“The Welsh and English lyrics found in the earliest publication of the “Nos Galan” melody are as follows:
Wikipedia tells us, “In the original 1862 publication, Oliphant’s English lyrics were published alongside Talhaiarn’s Welsh lyrics. Although some early sources state that Oliphant’s words were a translationof Talhaiarn’s Welsh original, this is not the case in any strict or literal sense. The first verse in Welsh, together with a literal English translation taken from Campbell’s Treatise on the language, poetry, and music of the Highland Clans (1862), is given for comparison:
So, which is your version of “Deck the Hall” or is it “Deck the Halls”?
Thomas Oliphant’s version first appeared in Welsh Melodies With Welsh and English Poetry (Volume 2), which was published in 1862. As was mentioned above, Thomas Oliphant, a Scottish musician wrote the lyrics. These lyrics first appeared in a four volume set, authored by John Thomas, and entitled Welsh Melodies. The entry contained Oliphant’s English words, along side of the Welsh words, recorded by John Jones (Talhaiarn). The repeated “fa la la la la” is likely a left over of medieval ballads. Those lyrics are as follows:
Deck the hall with boughs of holly, Fa, la, la, la, la, la, la, la, la!
‘Tis the season to be jolly, Fa, la, la, la, la, la, la, la, la!
Fill the meadcup, drain the barrel, Fa, la, la, la, la, la, la, la!
Troul the ancient Christmas carol, Fa, la, la, la, la, la, la, la!
See the flowing bowl before us, Fa, la, la, la, la, la, la, la, la!
Strike the harp and join the chorus. Fa, la, la, la, la, la, la, la, la!
Follow me in merry measure, Fa, la, la, la, la, la, la, la!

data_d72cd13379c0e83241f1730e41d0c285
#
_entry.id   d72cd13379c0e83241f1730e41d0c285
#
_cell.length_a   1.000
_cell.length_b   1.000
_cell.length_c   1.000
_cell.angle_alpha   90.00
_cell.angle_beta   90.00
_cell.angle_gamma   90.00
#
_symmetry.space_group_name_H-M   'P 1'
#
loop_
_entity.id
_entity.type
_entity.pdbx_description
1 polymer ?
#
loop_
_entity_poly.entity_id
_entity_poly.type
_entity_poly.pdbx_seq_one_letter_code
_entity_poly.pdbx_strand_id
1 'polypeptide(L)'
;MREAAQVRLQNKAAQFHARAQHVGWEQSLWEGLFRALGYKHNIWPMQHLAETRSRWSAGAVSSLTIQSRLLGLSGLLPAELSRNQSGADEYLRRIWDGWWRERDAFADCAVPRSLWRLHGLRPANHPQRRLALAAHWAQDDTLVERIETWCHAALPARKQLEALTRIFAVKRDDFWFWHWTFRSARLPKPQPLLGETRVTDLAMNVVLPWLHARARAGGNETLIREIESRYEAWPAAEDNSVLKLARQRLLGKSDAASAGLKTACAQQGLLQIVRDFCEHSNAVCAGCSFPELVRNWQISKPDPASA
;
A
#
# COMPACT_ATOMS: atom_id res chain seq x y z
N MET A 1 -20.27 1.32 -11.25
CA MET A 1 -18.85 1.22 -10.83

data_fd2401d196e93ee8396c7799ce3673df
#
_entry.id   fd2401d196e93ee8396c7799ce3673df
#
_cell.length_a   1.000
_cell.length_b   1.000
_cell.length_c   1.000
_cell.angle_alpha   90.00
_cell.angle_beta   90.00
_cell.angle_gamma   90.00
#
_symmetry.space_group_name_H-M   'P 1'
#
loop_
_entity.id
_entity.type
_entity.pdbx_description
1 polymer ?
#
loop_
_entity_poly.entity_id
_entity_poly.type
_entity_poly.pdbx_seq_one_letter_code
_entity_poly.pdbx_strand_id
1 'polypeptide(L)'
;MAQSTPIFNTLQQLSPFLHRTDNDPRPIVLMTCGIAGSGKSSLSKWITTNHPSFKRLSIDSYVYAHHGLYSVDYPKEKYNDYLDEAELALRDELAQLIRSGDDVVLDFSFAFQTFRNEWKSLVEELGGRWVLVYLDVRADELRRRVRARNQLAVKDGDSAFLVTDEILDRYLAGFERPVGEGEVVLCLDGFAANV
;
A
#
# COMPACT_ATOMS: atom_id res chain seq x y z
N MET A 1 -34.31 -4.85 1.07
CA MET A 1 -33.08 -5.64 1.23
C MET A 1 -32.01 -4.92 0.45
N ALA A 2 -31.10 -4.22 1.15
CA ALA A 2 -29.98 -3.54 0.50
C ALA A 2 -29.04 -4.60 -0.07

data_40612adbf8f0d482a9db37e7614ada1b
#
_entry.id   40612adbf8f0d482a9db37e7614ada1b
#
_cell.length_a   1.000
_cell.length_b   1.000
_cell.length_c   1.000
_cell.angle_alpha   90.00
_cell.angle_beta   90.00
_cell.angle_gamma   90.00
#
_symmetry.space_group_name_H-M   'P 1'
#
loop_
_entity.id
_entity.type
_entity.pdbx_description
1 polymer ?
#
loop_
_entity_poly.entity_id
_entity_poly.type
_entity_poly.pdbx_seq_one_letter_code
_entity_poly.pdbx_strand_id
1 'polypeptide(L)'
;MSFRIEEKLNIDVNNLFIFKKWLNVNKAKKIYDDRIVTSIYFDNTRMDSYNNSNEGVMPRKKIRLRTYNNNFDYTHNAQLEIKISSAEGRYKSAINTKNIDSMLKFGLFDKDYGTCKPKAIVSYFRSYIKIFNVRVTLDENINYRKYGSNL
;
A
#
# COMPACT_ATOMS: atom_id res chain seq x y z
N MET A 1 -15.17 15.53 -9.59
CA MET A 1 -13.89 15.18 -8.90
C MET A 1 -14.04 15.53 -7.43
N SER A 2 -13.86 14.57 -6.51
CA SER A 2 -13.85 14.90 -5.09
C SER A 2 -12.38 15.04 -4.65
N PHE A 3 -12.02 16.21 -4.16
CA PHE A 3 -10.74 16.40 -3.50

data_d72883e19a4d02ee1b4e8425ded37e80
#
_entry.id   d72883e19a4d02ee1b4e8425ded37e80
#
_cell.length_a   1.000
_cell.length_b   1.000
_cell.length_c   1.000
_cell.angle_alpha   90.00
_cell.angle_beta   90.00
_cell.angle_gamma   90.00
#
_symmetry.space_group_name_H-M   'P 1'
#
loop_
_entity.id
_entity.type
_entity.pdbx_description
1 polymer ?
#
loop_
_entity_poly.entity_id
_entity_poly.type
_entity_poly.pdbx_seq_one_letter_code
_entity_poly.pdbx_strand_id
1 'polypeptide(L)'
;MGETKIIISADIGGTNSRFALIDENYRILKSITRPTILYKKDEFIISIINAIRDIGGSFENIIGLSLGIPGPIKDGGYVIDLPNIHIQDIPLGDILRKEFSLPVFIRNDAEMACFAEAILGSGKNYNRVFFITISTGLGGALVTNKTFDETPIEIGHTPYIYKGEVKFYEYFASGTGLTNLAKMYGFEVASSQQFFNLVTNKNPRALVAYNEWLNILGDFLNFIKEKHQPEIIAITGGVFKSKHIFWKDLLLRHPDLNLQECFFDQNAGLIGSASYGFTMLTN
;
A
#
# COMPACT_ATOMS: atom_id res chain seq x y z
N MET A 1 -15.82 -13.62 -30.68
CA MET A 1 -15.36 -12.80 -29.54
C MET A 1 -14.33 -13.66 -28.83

While I sing of beauty’s treasure, Fa, la, la, la, la, la, la, la, la!
Fast away the old year passes, Fa, la, la, la, la, la, la, la, la!
Hail the new, ye lads and lasses! Fa, la, la, la, la, la, la, la, la!
Laughing, quaffing all together, Fa, la, la, la, la, la, la, la!
Heedless of the wind and weather, Fa, la, la, la, la, la, la, la, la!
This version’s lyrics appeared in the December 1877 issue of the Pennsylvania School Journal. In this version, there is no longer any reference to drinking, runs as follows:
Deck the halls with boughs of holly, Fa la la la la la la la!
‘Tis the season to be jolly, Fa la la la la la la la!
Don we now our gay apparel, Fa la la la la la la la!
Troll the ancient Yuletide carol, Fa la la la la la la la!
See the blazing yule before us, Fa la la la la la la la!
Strike the harp and join the chorus, Fa la la la la la la la!
Follow me in merry measure, Fa la la la la la la la!
While I tell of Yuletide treasure, Fa la la la la la la la!
Fast away the old year passes, Fa la la la la la la la!
Hail the new, ye lads and lasses, Fa la la la la la la la!
Sing we joyous all together! Fa la la la la la la la!
Heedless of the wind and weather, Fa la la la la la la la!
Thanks for sharing. I can picture your grandson looking at the swords with big eyes wide open and your grand daughter admiring those bonnets. Interesting about the music. Nothing puts you in the spirit of Christmas like music
The swords were so heavy, he could not lift them without some assistance. My granddaughter also like the ruby slippers for “Oz.”